Trulieve is the world’s largest cannabis company after acquiring another mammoth, Harvest Health and Recreation Inc. for $2 billion.
Closer to home, the cannabis king also pulled off a transaction crucial to future West Virginia operations, buying Mountaineer Holding in a $6 million cash-and-stock acquisition, according to the online cannabis publication MJBizDaily. That deal happened earlier this year.
The West Virginia Office of Medical Cannabis did not initially award Trulieve a growing license. That would have forced the company to buy product from someone else. Now that it has a growing license via Mountaineer Holding, other companies might be coming to Trulieve, provided it can satisfy the two dispensaries it operates in Morgantown and Weston.
Those two stores have been experiencing unpredictable supply. The Weston store is closed five days a week and the Morgantown location, four days, according to the dispensaries’ Facebook page.
Trulieve used the growing permit it obtained by buying Mountaineer to set up in a 100,000-square-foot facility on W.Va. 2, near Lesage in Cabell County. The Huntington Area Development Council marketed the building to Trulieve.
Buying Mountaineer gave Trulieve licenses to grow, process and dispense in West Virginia, an arrangement known as integrated or vertical provision. Mountaineer Holding was one of the original companies awarded a growing license by the state Office of Medical Cannabis.
The West Virginia Secretary of State’s business registry lists Mountaineer Holding at 300 Capitol St. Managers are Chris Stock, Aaron Haid and Eddie Workman. The organizer is Jonathan Deem. Records say it is doing business as Trulieve, effective Oct. 7.
Jason Frame, director of the Office of Medical Cannabis, told an audience at the agency’s last quarterly meeting that only three of 10 permitted growers are doing so. The other two are Columbia Care in Martinsburg and Harvest Care Medical in Bridgeport, Department of Health and Human Resources Director Alison Adler said in an email. Both are also integrated providers, meaning their product will be funneled first to their dispensaries. Licenses exist for 100 different dispensaries.
Trulieve CEO Kim Rivers told MJBizDaily the Mountaineer Holding deal “positions Trulieve for vertical operations in West Virginia. Our teams have already been at work in the state and adding Mountaineer to our portfolio provides significant potential for depth and scale. We look forward to serving West Virginia patients and expect to be operational before the end of 2021.”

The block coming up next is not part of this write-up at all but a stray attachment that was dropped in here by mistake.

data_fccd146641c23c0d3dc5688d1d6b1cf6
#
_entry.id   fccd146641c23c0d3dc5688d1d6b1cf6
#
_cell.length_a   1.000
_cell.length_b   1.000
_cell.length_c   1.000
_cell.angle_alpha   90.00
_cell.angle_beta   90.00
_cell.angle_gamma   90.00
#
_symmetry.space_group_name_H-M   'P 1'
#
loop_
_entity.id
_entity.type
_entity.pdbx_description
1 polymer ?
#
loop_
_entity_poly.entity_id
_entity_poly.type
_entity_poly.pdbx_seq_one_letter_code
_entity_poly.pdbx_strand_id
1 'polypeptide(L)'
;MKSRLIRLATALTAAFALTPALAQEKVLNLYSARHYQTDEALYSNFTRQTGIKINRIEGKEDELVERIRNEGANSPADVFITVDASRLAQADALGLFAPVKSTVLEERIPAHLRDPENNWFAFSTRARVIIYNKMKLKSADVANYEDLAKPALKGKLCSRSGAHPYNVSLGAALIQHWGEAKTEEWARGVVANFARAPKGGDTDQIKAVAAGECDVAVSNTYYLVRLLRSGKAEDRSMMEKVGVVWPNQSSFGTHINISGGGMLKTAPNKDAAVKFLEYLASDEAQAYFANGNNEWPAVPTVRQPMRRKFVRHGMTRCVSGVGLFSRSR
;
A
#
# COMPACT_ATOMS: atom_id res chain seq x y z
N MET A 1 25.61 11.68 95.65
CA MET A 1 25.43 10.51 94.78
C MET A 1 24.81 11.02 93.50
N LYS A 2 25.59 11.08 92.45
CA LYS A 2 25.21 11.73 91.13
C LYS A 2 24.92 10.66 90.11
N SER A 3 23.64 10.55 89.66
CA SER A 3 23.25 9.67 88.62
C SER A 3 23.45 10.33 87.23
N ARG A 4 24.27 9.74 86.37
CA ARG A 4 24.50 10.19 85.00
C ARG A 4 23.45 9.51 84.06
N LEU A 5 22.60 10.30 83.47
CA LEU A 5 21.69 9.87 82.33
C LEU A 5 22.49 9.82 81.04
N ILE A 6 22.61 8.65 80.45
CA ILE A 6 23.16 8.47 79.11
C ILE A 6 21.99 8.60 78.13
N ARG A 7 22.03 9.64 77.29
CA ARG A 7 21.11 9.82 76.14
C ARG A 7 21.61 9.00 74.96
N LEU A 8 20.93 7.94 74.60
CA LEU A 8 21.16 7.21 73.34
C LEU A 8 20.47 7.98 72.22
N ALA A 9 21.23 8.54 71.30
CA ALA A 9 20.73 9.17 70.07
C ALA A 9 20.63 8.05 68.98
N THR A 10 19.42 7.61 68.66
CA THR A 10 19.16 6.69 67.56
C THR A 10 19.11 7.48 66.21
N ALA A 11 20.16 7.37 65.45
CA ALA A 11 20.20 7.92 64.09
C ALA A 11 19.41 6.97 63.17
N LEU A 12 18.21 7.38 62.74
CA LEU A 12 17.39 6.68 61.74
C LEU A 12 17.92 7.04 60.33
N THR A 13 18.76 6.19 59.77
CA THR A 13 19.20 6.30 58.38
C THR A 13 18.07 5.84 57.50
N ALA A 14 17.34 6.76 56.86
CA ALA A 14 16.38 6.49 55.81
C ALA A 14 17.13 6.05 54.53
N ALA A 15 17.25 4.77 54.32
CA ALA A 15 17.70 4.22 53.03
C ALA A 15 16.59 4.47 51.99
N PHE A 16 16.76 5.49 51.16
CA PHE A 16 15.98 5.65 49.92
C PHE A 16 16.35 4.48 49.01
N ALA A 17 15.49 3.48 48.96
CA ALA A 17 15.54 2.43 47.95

Trulieve proved true to its word, opening the northern West Virginia dispensaries in November.
In wake of the Trulieve openings, officials at TerraLeaf, another national concern, said they’re unsure when they’ll open a Huntington dispensary because of a lack of available product. TerraLeaf planned to open in the first week of December. The company has no growing permit.
“They over-licensed the state,” TerraLeaf owner Chris Visco told WSAZ-TV. “[Patients] have waited four years and now there is product but it won’t be available to them.”
TerraLeaf is putting off its dispensary opening by touting a new education center. The center is supposed to expound on the different elements of cannabis, including strains, terpenes and methods of consumption.
“Located at 2018 Third Avenue in Huntington, TerraLeaf is the first women-owned medical cannabis dispensary in the state of West Virginia,” a news release said. “The 5,000 square foot space is divided to offer a community education center in addition to a dispensary, which will open at a later date.”
The Education Center will help new patients register for their medical cannabis cards and print cards for those who have been approved. The company plans to roll out dispensary operations in the coming months, if patient count improves and enough product is available. Fewer than 3,500 patients possessed medical cards as of earlier this week, Adler said.